The Space Shuttle orbiter Endeavour touches down on Runway 15 of the KSC Shuttle Landing Facility (SLF) to complete the nearly nine-day STS-89 mission. Main gear touchdown was at 5:35:09 p.m. EST on Jan. 31, 1998. The wheels stopped at 5:36:19 EST, completing a total mission time of eight days, 19 hours, 48 minutes and four seconds. The 89th Space Shuttle mission was the 42nd (and 13th consecutive) landing of the orbiter at KSC, and STS-89 was the eighth of nine planned dockings of the Space Shuttle with the Russian Space Station Mir. STS-89 Mission Specialist Andrew Thomas, Ph.D., succeeded NASA astronaut and Mir 24 crew member David Wolf, M.D., who was on the Russian space station since late September 1997. Dr. Wolf returned to Earth on Endeavour with the remainder of the STS-89 crew, including Commander Terrence Wilcutt; Pilot Joe Edwards Jr.; and Mission Specialists James Reilly, Ph.D.; Michael Anderson; Bonnie Dunbar, Ph.D.; and Salizhan Sharipov with the Russian Space Agency. Dr. Thomas is scheduled to remain on Mir until the STS-91 Shuttle mission returns in June 1998. In addition to the docking and crew exchange, STS-89 included the transfer of science, logistical equipment and supplies between the two orbiting spacecrafts KSC-398d1fr06

KENNEDY SPACE CENTER, Fla. -- The Space Shuttle orbiter Endeavour touches down on Runway 15 of the KSC Shuttle Landing Facility (SLF) to complete the nearly nine-day STS-89 mission. Main gear touchdown was at 5:35:09 p.m. EST on Jan. 31, 1998. The wheels stopped at 5:36:19 EST, completing a total mission time of eight days, 19 hours, 48 minutes and four seconds. The 89th Space Shuttle mission was the 42nd (and 13th consecutive) landing of the orbiter at KSC, and STS-89 was the eighth of nine planned dockings of the Space Shuttle with the Russian Space Station Mir. STS-89 Mission Specialist Andrew Thomas, Ph.D., succeeded NASA astronaut and Mir 24 crew member David Wolf, M.D., who was on the Russian space station since late September 1997. Dr. Wolf returned to Earth on Endeavour with the remainder of the STS-89 crew, including Commander Terrence Wilcutt; Pilot Joe Edwards Jr.; and Mission Specialists James Reilly, Ph.D.; Michael Anderson; Bonnie Dunbar, Ph.D.; and Salizhan Sharipov with the Russian Space Agency. Dr. Thomas is scheduled to remain on Mir until the STS-91 Shuttle mission returns in June 1998. In addition to the docking and crew exchange, STS-89 included the transfer of science, logistical equipment and supplies between the two orbiting spacecrafts KSC-98pc247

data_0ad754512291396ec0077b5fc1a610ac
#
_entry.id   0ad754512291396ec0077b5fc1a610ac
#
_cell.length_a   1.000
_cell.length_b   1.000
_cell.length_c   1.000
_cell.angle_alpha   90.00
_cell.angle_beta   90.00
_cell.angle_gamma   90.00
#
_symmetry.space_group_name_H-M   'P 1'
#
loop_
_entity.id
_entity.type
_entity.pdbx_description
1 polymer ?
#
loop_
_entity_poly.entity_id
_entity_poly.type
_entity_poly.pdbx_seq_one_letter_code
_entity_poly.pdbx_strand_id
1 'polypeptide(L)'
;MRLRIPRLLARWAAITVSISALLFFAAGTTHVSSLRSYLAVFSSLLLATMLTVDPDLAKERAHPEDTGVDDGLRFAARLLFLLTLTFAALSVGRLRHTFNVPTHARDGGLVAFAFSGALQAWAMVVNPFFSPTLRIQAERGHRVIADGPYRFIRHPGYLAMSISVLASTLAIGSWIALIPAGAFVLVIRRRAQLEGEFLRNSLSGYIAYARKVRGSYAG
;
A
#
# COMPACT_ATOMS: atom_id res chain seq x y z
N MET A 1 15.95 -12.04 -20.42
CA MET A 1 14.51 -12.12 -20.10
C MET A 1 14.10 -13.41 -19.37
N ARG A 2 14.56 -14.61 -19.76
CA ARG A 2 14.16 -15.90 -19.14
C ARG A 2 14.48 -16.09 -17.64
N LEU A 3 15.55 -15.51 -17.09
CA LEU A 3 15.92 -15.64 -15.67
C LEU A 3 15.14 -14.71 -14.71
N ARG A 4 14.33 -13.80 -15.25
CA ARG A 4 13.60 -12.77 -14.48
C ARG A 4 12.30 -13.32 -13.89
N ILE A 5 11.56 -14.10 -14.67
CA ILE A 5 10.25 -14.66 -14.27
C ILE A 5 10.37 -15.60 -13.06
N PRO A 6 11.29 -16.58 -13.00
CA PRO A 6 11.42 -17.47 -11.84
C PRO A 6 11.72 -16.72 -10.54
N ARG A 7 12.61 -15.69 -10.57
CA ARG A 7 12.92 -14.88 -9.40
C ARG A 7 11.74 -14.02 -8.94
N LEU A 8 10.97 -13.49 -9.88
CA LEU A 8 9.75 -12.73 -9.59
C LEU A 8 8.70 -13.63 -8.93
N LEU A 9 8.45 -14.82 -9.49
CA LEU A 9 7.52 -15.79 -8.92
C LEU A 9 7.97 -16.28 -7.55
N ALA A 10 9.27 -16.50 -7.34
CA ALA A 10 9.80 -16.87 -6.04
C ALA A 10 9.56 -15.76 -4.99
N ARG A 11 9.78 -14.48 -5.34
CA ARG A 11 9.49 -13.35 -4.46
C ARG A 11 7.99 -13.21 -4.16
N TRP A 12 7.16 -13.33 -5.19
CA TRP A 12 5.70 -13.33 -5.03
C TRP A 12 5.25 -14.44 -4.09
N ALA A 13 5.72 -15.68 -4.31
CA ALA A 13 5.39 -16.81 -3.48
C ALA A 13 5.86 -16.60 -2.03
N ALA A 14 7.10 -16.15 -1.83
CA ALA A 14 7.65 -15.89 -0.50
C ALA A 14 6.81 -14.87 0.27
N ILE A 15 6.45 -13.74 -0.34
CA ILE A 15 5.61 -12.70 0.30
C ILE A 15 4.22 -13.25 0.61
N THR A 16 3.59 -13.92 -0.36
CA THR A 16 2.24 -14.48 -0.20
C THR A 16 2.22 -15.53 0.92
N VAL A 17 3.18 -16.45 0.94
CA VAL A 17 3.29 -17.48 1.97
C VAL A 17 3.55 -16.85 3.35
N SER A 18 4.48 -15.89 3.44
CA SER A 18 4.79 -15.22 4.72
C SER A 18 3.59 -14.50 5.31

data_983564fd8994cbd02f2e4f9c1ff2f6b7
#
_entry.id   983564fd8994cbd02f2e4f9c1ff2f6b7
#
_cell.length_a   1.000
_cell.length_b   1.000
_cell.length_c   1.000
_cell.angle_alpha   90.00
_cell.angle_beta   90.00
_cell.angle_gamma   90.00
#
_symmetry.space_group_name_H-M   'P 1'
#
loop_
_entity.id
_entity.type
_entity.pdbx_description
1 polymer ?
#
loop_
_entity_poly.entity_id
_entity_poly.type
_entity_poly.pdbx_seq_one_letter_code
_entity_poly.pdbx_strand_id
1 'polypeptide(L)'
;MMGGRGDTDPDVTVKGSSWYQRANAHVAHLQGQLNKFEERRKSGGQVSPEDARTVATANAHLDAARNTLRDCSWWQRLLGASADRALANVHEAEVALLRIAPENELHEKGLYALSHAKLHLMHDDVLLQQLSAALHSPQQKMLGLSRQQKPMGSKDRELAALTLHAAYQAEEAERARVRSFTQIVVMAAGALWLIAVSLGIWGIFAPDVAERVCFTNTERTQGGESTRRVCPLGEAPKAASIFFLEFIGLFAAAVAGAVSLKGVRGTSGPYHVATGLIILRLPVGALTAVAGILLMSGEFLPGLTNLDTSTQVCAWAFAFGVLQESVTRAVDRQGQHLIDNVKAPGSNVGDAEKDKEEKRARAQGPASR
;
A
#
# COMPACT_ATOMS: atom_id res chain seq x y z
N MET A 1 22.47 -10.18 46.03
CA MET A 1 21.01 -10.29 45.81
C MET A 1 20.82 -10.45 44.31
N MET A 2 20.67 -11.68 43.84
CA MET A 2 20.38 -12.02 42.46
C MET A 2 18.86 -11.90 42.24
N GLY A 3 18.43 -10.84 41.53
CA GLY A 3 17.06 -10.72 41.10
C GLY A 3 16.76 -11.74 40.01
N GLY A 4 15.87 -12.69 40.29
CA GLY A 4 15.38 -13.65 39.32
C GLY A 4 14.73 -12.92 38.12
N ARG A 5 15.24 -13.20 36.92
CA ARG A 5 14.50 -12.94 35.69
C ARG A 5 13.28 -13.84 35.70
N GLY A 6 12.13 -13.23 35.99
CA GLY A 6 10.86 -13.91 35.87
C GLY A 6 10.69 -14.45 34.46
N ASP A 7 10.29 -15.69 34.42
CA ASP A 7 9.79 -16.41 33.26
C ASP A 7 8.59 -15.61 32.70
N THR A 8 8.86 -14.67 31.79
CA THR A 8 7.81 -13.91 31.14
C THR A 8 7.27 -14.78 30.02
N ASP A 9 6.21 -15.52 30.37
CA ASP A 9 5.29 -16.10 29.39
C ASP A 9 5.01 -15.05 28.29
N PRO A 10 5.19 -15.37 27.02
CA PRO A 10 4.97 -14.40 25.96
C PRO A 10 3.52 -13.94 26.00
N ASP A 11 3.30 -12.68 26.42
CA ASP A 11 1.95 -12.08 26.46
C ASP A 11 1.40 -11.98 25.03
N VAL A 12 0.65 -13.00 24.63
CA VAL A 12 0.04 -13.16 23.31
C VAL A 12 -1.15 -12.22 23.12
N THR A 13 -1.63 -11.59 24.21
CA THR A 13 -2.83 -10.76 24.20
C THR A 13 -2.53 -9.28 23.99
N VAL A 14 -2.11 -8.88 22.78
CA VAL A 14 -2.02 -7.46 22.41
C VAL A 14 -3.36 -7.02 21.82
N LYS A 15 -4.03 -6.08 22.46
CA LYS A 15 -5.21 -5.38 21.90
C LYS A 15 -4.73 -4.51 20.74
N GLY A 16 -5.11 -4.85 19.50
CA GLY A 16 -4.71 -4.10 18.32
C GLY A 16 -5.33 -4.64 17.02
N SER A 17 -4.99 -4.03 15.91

KENNEDY SPACE CENTER, Fla. -- The Space Shuttle orbiter Endeavour touches down on Runway 15 of the KSC Shuttle Landing Facility (SLF) to complete the nearly nine-day STS-89 mission. Main gear touchdown was at 5:35:09 p.m. EST on Jan. 31, 1998. The wheels stopped at 5:36:19 EST, completing a total mission time of eight days, 19 hours, 48 minutes and four seconds. The 89th Space Shuttle mission was the 42nd (and 13th consecutive) landing of the orbiter at KSC, and STS-89 was the eighth of nine planned dockings of the Space Shuttle with the Russian Space Station Mir. STS-89 Mission Specialist Andrew Thomas, Ph.D., succeeded NASA astronaut and Mir 24 crew member David Wolf, M.D., who was on the Russian space station since late September 1997. Dr. Wolf returned to Earth on Endeavour with the remainder of the STS-89 crew, including Commander Terrence Wilcutt; Pilot Joe Edwards Jr.; and Mission Specialists James Reilly, Ph.D.; Michael Anderson; Bonnie Dunbar, Ph.D.; and Salizhan Sharipov with the Russian Space Agency. Dr. Thomas is scheduled to remain on Mir until the STS-91 Shuttle mission returns in June 1998. In addition to the docking and crew exchange, STS-89 included the transfer of science, logistical equipment and supplies between the two orbiting spacecrafts KSC-98pc252

KENNEDY SPACE CENTER, FLA. -- STS-89 Commander Terrence Wilcutt, at left, shakes hands with Pilot Joe Edwards Jr. under the orbiter Endeavour after it landed on Runway 15 at KSC’s Shuttle Landing Facility Jan. 31. Kneeling in front of the wheel of the orbiter's nose, the commander and pilot congratulate each other on a perfect alignment of the wheel down the center of the runway. The 89th Space Shuttle mission was the 42nd (and 13th consecutive) landing of the orbiter at KSC, and STS-89 was the eighth of nine planned dockings of the orbiter with the Russian Space Station Mir. STS-89 Mission Specialist Andrew Thomas, Ph.D., succeeded NASA astronaut and Mir 24 crew member David Wolf, M.D., who was on the Russian space station since late September 1997. Dr. Wolf returned to Earth on Endeavour with the remainder of the STS-89 crew, including Commander Wilcutt; Pilot Edwards; and Mission Specialists James Reilly, Ph.D.; Michael Anderson; Bonnie Dunbar, Ph.D.; and Salizhan Sharipov of the Russian Space Agency. Dr. Thomas is scheduled to remain on Mir until the STS-91 Shuttle mission returns in June 1998. In addition to the docking and crew exchange, STS-89 included the transfer of science, logistical equipment and supplies between the two orbiting spacecrafts KSC-98pc259